Organizing several select list columns

I have a table that’s based on google form responses. I’d love to be able to create some sort of template or organize the data in a way in which I could see all the areas in which my student is excelling and struggling. I have several columns in which there is a select list with options such as Never, Sometimes, Often, Etc. And I have several other columns with select list options such as, On grade level, Below Grade level, etc. I would want to see for each student a list of all the ON GRADE LEVELS, NEVERS, ALWAYS, etc.

For example it would look something like this

Below Grade Level: (list all the classes below grade level)
Student Always: (List skills student does always)
Student Often: …

Hi Joanna, you will need to turn on link sharing in your doc in order for us to see it:

Then I and others in the community would love to help you out :slightly_smiling_face:

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Thanks! Just did that. Hopefully it works now

Hi Joanna, unfortunately in Coda it is not possible to programmatically create a list of columns or iterate through columns, which means that making a formula to—as in your example—list all classes below grade level, is not trivial.

There are though at least two possible solutions that I can see, but both of them take work. The first is simple, tedious, and fragile. The second is more complex yet more robust.

In either case, I would highly suggest turning the select-list columns into a table lookup like so:

  1. for the first column, you can do it like this:
  2. and every other column after like this:

(I would suggest putting all possible answers into that lookup table, even if they are referencing different questions—eg “yes, no, below grade level, sometimes, etc”).


Option 1: Hard Coding

You can write a formula for each of grade levels, skill levels, etc something like the following:

  If([Choose Student].[Academic levels \[Reading\]]=thisRow, "Academic levels [Reading]", ""),
  If([Choose Student].[Academic levels \[Writing\]]=thisRow, "Academic levels [Writing]", ""),
  If( etc, etc...

(check out my edits to the test doc you shared)

The problem with this option (other than the fact that it will be tedious to type out the whole thing because you have so many columns) is that as soon as you make any change in the number of columns or names of columns, you have to mirror that change in the formula (which is why I said it was fragile.)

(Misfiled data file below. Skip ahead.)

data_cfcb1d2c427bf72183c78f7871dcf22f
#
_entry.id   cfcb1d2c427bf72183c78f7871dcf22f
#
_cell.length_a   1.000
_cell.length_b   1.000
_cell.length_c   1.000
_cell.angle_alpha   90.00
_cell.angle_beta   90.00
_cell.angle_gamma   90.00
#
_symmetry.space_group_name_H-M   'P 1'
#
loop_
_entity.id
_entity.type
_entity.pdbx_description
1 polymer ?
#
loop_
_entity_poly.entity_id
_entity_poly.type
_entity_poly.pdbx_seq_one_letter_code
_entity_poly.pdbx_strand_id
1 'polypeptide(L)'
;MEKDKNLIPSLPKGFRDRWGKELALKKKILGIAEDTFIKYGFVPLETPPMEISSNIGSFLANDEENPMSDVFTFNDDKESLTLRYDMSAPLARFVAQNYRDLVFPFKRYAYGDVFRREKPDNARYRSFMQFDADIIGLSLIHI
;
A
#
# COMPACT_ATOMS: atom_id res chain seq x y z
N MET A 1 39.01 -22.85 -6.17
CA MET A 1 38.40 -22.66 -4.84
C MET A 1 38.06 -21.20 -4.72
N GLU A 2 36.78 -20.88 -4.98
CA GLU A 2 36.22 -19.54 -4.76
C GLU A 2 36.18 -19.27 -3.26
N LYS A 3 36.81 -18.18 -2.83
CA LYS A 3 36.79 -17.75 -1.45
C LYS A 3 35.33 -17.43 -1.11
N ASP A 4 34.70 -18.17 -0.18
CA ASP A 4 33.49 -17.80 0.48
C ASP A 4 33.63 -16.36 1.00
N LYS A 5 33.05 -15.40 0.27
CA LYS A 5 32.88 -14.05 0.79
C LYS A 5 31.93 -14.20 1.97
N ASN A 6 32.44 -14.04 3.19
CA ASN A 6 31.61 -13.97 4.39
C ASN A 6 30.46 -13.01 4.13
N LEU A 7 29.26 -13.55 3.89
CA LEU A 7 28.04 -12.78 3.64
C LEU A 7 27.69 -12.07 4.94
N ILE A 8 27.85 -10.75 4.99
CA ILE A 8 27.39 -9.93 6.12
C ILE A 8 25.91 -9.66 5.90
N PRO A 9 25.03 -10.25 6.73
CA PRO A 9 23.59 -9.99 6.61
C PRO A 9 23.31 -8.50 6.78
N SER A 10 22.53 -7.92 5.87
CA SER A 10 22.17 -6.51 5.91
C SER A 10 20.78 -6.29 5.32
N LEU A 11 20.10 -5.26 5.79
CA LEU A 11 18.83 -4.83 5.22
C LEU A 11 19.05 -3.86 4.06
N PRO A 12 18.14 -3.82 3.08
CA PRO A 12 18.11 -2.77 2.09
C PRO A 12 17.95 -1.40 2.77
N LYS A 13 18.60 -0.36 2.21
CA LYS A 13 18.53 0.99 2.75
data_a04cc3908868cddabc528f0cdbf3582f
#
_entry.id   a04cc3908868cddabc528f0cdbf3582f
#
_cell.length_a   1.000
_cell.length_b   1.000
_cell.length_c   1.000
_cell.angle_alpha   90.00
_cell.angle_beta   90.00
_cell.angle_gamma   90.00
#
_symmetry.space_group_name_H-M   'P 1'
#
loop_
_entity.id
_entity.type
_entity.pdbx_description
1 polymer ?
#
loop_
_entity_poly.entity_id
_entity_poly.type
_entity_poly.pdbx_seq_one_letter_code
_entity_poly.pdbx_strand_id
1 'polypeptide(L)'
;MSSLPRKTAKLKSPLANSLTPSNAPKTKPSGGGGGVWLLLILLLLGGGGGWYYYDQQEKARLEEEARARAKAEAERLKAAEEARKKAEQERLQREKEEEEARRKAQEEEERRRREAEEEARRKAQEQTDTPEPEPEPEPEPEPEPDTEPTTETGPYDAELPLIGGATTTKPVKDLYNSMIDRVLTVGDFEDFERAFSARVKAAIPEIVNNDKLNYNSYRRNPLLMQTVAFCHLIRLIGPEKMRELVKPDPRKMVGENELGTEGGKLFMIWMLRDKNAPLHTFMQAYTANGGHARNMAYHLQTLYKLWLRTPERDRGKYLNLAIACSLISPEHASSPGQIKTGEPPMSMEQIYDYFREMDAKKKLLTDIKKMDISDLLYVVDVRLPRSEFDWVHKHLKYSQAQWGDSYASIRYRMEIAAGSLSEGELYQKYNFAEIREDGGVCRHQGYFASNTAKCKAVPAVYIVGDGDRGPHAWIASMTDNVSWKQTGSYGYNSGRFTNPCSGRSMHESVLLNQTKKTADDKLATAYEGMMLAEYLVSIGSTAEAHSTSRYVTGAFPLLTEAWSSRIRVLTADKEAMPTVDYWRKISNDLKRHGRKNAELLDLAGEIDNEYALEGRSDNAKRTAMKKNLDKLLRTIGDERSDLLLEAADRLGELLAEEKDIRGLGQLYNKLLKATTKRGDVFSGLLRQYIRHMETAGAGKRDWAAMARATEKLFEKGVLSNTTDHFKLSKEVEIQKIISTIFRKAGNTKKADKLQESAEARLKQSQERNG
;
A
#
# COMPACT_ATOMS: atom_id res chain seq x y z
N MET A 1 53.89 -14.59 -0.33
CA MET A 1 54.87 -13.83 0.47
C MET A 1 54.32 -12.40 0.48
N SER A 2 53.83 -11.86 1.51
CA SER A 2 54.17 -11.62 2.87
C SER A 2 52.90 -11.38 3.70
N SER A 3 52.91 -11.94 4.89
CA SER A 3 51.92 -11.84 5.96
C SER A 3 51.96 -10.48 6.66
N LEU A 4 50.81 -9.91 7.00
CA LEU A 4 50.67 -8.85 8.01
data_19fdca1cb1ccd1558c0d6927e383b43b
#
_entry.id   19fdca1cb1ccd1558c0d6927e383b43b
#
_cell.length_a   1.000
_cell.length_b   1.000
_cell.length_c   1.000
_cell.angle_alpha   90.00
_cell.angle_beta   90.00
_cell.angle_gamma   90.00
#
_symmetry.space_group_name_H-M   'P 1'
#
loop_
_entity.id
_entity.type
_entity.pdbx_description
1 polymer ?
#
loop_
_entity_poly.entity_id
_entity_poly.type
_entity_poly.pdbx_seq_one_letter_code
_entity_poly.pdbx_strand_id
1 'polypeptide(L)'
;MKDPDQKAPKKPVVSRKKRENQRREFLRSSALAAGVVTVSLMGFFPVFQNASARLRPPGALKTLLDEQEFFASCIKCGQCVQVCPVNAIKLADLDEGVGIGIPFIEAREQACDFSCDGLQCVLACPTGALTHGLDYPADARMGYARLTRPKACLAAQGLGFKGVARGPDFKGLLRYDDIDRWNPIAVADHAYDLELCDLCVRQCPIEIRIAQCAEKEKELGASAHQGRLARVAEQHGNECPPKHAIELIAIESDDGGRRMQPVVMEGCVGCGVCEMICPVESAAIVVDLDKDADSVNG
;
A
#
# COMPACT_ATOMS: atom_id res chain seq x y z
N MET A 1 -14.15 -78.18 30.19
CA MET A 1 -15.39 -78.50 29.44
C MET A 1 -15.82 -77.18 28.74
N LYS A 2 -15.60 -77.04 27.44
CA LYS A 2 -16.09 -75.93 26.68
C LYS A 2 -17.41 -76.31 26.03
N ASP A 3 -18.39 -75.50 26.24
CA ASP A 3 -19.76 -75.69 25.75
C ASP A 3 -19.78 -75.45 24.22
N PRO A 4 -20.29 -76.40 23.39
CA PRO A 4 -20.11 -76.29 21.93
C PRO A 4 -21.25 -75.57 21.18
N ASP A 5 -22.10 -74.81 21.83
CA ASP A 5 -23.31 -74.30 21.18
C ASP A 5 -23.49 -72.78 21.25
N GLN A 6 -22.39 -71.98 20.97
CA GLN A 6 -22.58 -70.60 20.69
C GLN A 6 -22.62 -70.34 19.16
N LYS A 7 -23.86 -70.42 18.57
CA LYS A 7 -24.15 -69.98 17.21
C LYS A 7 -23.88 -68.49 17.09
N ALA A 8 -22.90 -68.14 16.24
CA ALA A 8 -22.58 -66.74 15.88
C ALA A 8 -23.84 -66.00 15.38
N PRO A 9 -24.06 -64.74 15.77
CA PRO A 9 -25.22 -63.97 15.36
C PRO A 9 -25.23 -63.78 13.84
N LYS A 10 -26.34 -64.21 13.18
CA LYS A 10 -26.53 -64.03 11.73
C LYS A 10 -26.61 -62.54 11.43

Option 2 is to completely redo the schema. This is a lot more work, more complicated, but in the end you will have a much stronger database more resilient to future changes and better suited for further analysis.

I will post here again tomorrow with that one, because I have to sleep now, but if you want a headstart, check out this thread:

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Hi Joanna,

This might be overkill, but look at the extra two pages I put in your test doc (I figured showing the structure in the doc would be easier than trying to explain it.) The basic idea is this: instead one or two tables, you have four tables:

  • Student Evals
  • Areas / Skills: reading, writing, participation, etc
  • Evaluation Levels: the evaluation of that area/skill, eg “at grade level”, “above peers”, etc
  • Evaluation Responses: lastly, a table whose sole purpose is to link those three together.

In this case, the google forms integration must be reconfigured to input data in this format, or a format easily converted.

Finally, the “Summary” page shows what you were originally asking for.

Again, this may be overkill if you just want a simple summary, but this will allow you to effortlessly add different categories of questions in the future, or different axes for evaluation etc. You can do a whole lot more with the data in this format including making charts of student progress over time sorted by category, or generating specific statistics, or anything else you can think of.


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